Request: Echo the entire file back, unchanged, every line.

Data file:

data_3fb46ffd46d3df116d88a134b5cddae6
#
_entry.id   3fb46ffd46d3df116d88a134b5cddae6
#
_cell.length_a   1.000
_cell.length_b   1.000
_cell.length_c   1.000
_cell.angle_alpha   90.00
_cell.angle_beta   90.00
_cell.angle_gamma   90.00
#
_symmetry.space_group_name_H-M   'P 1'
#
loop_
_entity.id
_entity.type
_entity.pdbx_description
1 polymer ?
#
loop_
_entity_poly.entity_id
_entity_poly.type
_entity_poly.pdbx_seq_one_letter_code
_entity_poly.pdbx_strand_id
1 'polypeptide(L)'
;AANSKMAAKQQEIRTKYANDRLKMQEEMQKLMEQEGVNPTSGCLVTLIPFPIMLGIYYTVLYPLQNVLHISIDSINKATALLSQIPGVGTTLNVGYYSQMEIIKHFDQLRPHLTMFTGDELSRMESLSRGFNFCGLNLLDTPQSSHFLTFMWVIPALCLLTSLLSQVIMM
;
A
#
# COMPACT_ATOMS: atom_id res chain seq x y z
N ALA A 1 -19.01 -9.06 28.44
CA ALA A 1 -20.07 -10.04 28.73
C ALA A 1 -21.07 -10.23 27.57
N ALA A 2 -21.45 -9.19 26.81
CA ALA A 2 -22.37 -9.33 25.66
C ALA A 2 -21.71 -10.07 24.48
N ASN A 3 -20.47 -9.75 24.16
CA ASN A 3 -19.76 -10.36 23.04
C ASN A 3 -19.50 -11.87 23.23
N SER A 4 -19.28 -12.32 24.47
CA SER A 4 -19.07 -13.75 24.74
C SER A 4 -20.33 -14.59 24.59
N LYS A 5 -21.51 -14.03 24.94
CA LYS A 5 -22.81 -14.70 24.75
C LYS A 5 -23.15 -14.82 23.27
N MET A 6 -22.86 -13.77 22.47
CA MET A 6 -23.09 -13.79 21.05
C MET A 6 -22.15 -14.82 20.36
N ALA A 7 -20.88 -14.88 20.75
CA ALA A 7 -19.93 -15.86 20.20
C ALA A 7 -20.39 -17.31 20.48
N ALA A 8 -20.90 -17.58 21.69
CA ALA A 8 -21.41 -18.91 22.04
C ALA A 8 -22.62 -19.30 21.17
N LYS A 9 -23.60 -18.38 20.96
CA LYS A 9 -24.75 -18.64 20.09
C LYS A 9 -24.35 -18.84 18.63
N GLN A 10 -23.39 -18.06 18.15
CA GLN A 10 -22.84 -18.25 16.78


data_3fb46ffd46d3df116d88a134b5cddae6
#
_entry.id   3fb46ffd46d3df116d88a134b5cddae6
#
_cell.length_a   1.000
_cell.length_b   1.000
_cell.length_c   1.000
_cell.angle_alpha   90.00
_cell.angle_beta   90.00
_cell.angle_gamma   90.00
#
_symmetry.space_group_name_H-M   'P 1'
#
loop_
_entity.id
_entity.type
_entity.pdbx_description
1 polymer ?
#
loop_
_entity_poly.entity_id
_entity_poly.type
_entity_poly.pdbx_seq_one_letter_code
_entity_poly.pdbx_strand_id
1 'polypeptide(L)'
;AANSKMAAKQQEIRTKYANDRLKMQEEMQKLMEQEGVNPTSGCLVTLIPFPIMLGIYYTVLYPLQNVLHISIDSINKATALLSQIPGVGTTLNVGYYSQMEIIKHFDQLRPHLTMFTGDELSRMESLSRGFNFCGLNLLDTPQSSHFLTFMWVIPALCLLTSLLSQVIMM
;
A
#
# COMPACT_ATOMS: atom_id res chain seq x y z
N ALA A 1 -19.01 -9.06 28.44
CA ALA A 1 -20.07 -10.04 28.73
C ALA A 1 -21.07 -10.23 27.57
N ALA A 2 -21.45 -9.19 26.81
CA ALA A 2 -22.37 -9.33 25.66
C ALA A 2 -21.71 -10.07 24.48
N ASN A 3 -20.47 -9.75 24.16
CA ASN A 3 -19.76 -10.36 23.04
C ASN A 3 -19.50 -11.87 23.23
N SER A 4 -19.28 -12.32 24.47
CA SER A 4 -19.07 -13.75 24.74
C SER A 4 -20.33 -14.59 24.59
N LYS A 5 -21.51 -14.03 24.94
CA LYS A 5 -22.81 -14.70 24.75
C LYS A 5 -23.15 -14.82 23.27
N MET A 6 -22.86 -13.77 22.47
CA MET A 6 -23.09 -13.79 21.05
C MET A 6 -22.15 -14.82 20.36
N ALA A 7 -20.88 -14.88 20.75
CA ALA A 7 -19.93 -15.86 20.20
C ALA A 7 -20.39 -17.31 20.48
N ALA A 8 -20.90 -17.58 21.69
CA ALA A 8 -21.41 -18.91 22.04
C ALA A 8 -22.62 -19.30 21.17
N LYS A 9 -23.60 -18.38 20.96
CA LYS A 9 -24.75 -18.64 20.09
C LYS A 9 -24.35 -18.84 18.63
N GLN A 10 -23.39 -18.06 18.15
CA GLN A 10 -22.84 -18.25 16.78